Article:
WASHINGTON - Top lawmakers threw their support yesterday behind a proposal to use $24 billion in government funds to help struggling borrowers, as reports showed U.S. home prices sinking in four out of five cities and home builders reported their worst-ever business outlook.
With a clear and present threat to the U.S. economy, Democrats stepped up pressure on the Bush administration to direct taxpayer money to help more troubled borrowers. Massachusetts Democratic Rep. Barney Frank, chairman of the House Financial Services Committee, said "it is essential" to use some of the funds in the government's $700 billion financial rescue program to stem the tide of foreclosures.
Likewise, House Speaker Nancy Pelosi publicly urged Treasury Secretary Henry M. Paulson Jr. to support a proposal that would use some of the government's bailout funds to help about 1.5 million households avoid foreclosure.
But Paulson isn't budging.
"It is hard to imagine, no matter what program we have, that we're not going to have a good number of foreclosures," he said at a House hearing yesterday.
Paulson, testifying along with the heads of the Federal Reserve and the Federal Deposit Insurance Corp., two other crucial players in the economic rescue efforts, said they were focusing on economic stabilization, but Frank complained that the underlying problem of foreclosures was not being effectively addressed.
At one point, when Paulson said that "we've been working very, very aggressively at helping the individual," Frank interrupted, saying that pouring money into banks to strengthen them was no substitute for helping distressed homeowners - and cut the answer short.
Lawmakers' have the power to impose new conditions on the use of the bailout money, but new legislation appears unlikely before President-elect Barack Obama takes office in mid-January.
And any government aid won't rescue thousands of homeowners like Bernice Ramos, 39, of Antioch, Calif. She lost her home through foreclosure this month. She was part of a faith-based group, the Pico National Network, that came to Washington yesterday to press for more aid to homeowners.
"It's too late for me, but it's not late for millions of people that are [going] through the same pain," Ramos said outside the stone pillars of the Treasury Department, where dozens from the group staged a morning prayer session.
Meanwhile, the latest reports brought more bad news for the hobbled housing market.
Home builders' confidence in a near-term housing recovery sank to a new all-time low this month. The National Association of Home Builders, which started a market index in January 1985, said that barometer tumbled 5 points to 9 in November, reflecting growing worries about the U.S. financial crisis, rising unemployment and weakening consumer confidence.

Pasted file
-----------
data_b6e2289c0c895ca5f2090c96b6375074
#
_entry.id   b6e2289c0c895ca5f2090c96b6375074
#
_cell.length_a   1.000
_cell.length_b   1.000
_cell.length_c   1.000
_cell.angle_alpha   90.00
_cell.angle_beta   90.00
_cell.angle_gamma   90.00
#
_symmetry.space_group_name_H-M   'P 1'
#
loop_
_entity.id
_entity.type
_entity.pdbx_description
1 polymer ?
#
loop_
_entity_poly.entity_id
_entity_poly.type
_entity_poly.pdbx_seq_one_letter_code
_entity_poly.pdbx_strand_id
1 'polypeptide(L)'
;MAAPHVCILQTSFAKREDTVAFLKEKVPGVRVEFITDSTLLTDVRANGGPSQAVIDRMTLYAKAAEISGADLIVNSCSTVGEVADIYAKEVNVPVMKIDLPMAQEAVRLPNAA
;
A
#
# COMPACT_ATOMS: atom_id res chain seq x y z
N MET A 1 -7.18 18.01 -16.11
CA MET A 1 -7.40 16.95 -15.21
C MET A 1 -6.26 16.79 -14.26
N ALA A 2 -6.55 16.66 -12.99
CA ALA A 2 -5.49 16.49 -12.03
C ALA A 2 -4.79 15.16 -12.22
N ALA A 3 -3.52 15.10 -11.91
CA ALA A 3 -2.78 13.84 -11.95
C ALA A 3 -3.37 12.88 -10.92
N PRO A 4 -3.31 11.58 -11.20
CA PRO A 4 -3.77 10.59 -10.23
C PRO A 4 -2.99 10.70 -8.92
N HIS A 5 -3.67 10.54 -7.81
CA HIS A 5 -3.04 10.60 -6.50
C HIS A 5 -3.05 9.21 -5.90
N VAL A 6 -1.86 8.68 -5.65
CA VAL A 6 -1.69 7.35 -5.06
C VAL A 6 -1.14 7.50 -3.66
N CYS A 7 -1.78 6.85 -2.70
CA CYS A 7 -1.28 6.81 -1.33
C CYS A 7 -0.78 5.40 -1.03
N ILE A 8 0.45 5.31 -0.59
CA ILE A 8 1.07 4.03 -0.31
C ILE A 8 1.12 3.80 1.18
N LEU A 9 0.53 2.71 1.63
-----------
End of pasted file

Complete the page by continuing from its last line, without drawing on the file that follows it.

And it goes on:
Index readings higher than 50 indicate positive sentiment about the market. But the index has drifted below 50 since May 2006 and below 20 since April.
Also yesterday, the National Association of Realtors said that 120 out of 152 metropolitan areas it tracks saw the median home sale price decline in the July-September quarter compared with a year ago. Nationally, sales fell by almost 8 percent compared with last year.
Sales fell in all but four states. The exceptions were Nevada, California, Arizona and Virginia, where buyers have been able to snap up foreclosed homes at a bargain.
Foreclosures and other distressed sales made up about 40 percent of transactions in the quarter, dragging down the median sales price by 9 percent from a year ago to $200,500.
Builders and Realtors alike have grown increasingly convinced that only government intervention will help stem the downward spiral in home prices and rising foreclosures.
"We are in a crisis situation," Sandy Dunn, chairman of the builders' association, said in a statement. "Tremendous economic uncertainties have driven consumers from the housing market, and it's going to take some major incentives to bring them back."
In recent weeks, home builders have ratcheted up pressure on Congress to take steps that go beyond trying to reduce foreclosures. The industry wants lawmakers to enact new incentives aimed at getting reluctant homebuyers back into the market.
Specifically, the group is asking for a 10 percent tax credit of up to $22,000 for homebuyers who purchase a home over the next year and a temporary interest-rate reduction on 30-year mortgages. The Realtors group also seeks housing assistance.
The Associated Press and New York Times News Service contributed to this article.
Median sales price of existing homes and percentage change for the third quarter:
Baltimore-Towson: $279,200, -4.2 percent
Cumberland: $102,500, -4.8 percent
Hagerstown-Martinsburg: $181,500, -12.9 percent
Philadelphia-Camden-Wilmington: $241,100, -0.8 percent
Washington-Arlington-Alexandria: $332,700, -24 percent
Source: National Association of Realtors